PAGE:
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Cracks in the coalition have been highlighted after Nick Clegg called David Cameron's decision to veto the EU treaty "bad for Britain", saying the country could become a "pygmy".

Speaking on the Andrew Marr Show, Clegg said he was "bitterly disappointed" that the prime minister refused to sign the treaty.

" I think now there is a danger that the UK will be isolated and marginalised within the European Union,” he said.

Clegg went on to warn that if Britain left the EU altogether, as some Tory eurosceptics want, the country would be disregarded by its American allies.

"A Britain that leaves the EU will be considered irrelevant by Washington and will be a pygmy in the world when I want us to stand tall in the world," he said.

However Clegg's comments were a u-turn from his statement on Friday, when the deputy prime minister said:  "The demands Britain made for safeguards, on which the Coalition Government was united, were modest and reasonable. They were safeguards for the single market, not just the UK."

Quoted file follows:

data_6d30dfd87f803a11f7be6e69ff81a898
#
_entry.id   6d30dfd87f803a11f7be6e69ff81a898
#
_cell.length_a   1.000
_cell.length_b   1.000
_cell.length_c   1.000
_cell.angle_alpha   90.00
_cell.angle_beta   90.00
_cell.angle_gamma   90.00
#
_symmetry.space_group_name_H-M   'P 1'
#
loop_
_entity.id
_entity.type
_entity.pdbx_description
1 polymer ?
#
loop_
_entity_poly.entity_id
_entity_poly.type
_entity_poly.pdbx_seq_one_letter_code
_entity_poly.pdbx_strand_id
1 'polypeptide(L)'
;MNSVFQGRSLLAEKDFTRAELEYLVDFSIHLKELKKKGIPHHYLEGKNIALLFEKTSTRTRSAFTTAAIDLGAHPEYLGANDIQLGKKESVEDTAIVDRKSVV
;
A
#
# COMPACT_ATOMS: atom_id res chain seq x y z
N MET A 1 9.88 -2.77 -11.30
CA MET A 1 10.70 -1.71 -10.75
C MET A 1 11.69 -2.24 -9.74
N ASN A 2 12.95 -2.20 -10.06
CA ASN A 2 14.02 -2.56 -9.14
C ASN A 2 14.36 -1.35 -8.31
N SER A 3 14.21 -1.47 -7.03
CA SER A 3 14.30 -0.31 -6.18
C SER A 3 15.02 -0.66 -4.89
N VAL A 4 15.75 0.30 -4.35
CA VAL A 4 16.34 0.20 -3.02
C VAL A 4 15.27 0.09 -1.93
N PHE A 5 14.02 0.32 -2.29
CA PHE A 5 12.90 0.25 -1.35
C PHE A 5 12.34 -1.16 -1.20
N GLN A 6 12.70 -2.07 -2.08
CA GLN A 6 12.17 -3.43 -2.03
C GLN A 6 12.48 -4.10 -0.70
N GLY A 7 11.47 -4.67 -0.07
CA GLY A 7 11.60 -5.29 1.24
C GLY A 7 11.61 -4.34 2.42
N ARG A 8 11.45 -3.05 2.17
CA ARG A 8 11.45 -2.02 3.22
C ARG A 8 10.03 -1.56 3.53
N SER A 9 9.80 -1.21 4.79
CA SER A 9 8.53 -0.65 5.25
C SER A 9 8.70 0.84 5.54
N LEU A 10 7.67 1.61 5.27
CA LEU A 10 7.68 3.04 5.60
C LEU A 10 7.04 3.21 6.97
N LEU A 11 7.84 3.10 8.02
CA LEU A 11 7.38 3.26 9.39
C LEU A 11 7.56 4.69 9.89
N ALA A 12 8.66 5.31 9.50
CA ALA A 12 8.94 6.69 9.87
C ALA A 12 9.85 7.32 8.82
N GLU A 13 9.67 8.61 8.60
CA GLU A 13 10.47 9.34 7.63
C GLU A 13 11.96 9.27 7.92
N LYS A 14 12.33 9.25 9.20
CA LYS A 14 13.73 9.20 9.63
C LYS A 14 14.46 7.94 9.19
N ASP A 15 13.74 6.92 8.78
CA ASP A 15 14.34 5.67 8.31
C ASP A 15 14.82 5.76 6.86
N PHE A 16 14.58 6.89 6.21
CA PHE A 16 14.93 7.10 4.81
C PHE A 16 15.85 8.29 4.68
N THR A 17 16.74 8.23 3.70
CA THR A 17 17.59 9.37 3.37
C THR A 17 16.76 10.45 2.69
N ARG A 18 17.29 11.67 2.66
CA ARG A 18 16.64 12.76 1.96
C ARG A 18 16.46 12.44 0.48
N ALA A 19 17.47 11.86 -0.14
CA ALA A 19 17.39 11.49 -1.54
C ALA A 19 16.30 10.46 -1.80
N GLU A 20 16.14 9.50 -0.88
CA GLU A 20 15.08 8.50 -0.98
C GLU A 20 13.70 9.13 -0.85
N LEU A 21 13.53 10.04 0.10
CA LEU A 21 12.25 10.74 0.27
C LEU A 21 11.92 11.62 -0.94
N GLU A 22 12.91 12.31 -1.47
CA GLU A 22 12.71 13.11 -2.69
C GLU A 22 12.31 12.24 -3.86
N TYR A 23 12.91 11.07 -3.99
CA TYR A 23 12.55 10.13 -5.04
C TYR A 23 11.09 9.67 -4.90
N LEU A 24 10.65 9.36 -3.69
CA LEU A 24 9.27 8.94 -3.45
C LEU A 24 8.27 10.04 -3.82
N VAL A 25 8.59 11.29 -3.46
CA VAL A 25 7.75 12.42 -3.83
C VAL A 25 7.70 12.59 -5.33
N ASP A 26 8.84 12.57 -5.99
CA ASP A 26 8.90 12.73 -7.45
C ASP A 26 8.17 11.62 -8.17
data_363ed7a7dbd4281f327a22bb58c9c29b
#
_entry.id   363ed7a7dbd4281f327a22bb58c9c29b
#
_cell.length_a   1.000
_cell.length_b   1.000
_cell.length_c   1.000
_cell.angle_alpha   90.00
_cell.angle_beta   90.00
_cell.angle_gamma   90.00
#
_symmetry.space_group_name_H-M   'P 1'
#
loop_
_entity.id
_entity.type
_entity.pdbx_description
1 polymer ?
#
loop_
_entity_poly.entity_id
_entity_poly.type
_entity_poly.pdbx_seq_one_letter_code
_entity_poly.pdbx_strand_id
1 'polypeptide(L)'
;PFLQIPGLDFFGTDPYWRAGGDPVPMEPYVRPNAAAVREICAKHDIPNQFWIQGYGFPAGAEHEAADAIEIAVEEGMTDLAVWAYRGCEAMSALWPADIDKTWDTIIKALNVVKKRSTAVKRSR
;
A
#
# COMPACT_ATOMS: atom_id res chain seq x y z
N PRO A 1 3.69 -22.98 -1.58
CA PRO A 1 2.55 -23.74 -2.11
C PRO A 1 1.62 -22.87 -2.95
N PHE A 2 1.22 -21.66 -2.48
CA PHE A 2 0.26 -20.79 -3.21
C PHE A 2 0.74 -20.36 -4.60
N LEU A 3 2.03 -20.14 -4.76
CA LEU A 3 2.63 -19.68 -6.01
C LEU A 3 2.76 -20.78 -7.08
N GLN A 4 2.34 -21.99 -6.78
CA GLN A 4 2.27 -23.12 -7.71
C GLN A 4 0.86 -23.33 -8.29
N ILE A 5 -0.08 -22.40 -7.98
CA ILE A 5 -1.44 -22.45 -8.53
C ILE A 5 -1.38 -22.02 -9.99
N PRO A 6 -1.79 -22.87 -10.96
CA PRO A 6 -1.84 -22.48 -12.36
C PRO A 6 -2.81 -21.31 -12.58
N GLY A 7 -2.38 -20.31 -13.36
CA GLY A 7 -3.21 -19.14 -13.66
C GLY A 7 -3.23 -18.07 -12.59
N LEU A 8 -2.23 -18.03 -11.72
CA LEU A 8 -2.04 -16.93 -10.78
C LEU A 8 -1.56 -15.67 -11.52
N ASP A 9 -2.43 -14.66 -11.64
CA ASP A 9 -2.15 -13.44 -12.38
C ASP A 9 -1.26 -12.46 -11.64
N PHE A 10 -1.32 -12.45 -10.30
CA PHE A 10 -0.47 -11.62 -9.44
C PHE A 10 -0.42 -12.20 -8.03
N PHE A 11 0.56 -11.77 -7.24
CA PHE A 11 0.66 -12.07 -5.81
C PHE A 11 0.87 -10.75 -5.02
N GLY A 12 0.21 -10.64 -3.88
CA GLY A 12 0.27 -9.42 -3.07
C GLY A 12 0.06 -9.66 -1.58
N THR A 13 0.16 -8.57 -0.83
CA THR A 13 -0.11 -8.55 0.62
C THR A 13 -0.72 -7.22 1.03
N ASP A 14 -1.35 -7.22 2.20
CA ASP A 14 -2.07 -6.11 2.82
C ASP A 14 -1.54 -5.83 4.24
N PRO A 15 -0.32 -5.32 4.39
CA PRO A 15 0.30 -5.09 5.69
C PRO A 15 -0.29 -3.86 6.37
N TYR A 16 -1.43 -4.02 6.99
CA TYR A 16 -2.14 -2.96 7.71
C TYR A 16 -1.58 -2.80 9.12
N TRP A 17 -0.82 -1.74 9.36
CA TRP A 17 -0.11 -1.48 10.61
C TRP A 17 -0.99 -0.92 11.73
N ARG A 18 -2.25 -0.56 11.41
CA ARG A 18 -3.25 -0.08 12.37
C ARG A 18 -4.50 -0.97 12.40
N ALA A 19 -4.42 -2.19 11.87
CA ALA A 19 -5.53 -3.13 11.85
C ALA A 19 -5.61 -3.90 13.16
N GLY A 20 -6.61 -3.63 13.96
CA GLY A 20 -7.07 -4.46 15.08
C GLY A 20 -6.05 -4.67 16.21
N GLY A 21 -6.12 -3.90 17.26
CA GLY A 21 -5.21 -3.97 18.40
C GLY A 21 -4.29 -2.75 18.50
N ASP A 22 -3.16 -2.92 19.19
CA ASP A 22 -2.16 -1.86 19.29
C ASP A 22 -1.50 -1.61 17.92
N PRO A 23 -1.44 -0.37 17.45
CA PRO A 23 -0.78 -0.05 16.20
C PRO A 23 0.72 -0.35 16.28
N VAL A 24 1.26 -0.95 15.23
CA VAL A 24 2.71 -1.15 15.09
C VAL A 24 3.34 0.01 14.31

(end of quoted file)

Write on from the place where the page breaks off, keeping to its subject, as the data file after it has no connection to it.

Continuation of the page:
On Friday, Cameron refused to sign a treaty which would have imposed closer EU control over national budgets. The prime minister had called for safeguards to protect the City of the London, but Germany and France blocked his request.

It has been suggested that Clegg's turnaround came after Lib Dem Business Secretary Vince Cable threatened to quit unless Clegg spoke out.

Former Lib Dem leader Paddy Ashdown is also said to have weighed in, describing Cameron's decision as "catastrophically bad", and telling Clegg the Coalition had to stand up to the b******s on the Tory Right.

Today, Cameron will face the Commons to defend his move and is expected to make the case that Britain could not sign the treaty without  "reasonable" safeguards for national interests.

Meanwhile a poll in The Times indicated that most people support the prime minister's decision, with 57% agreeing agreed that Mr Cameron was "right to exercise Britain's veto".



EU veto: Cameron v Clegg in rift over
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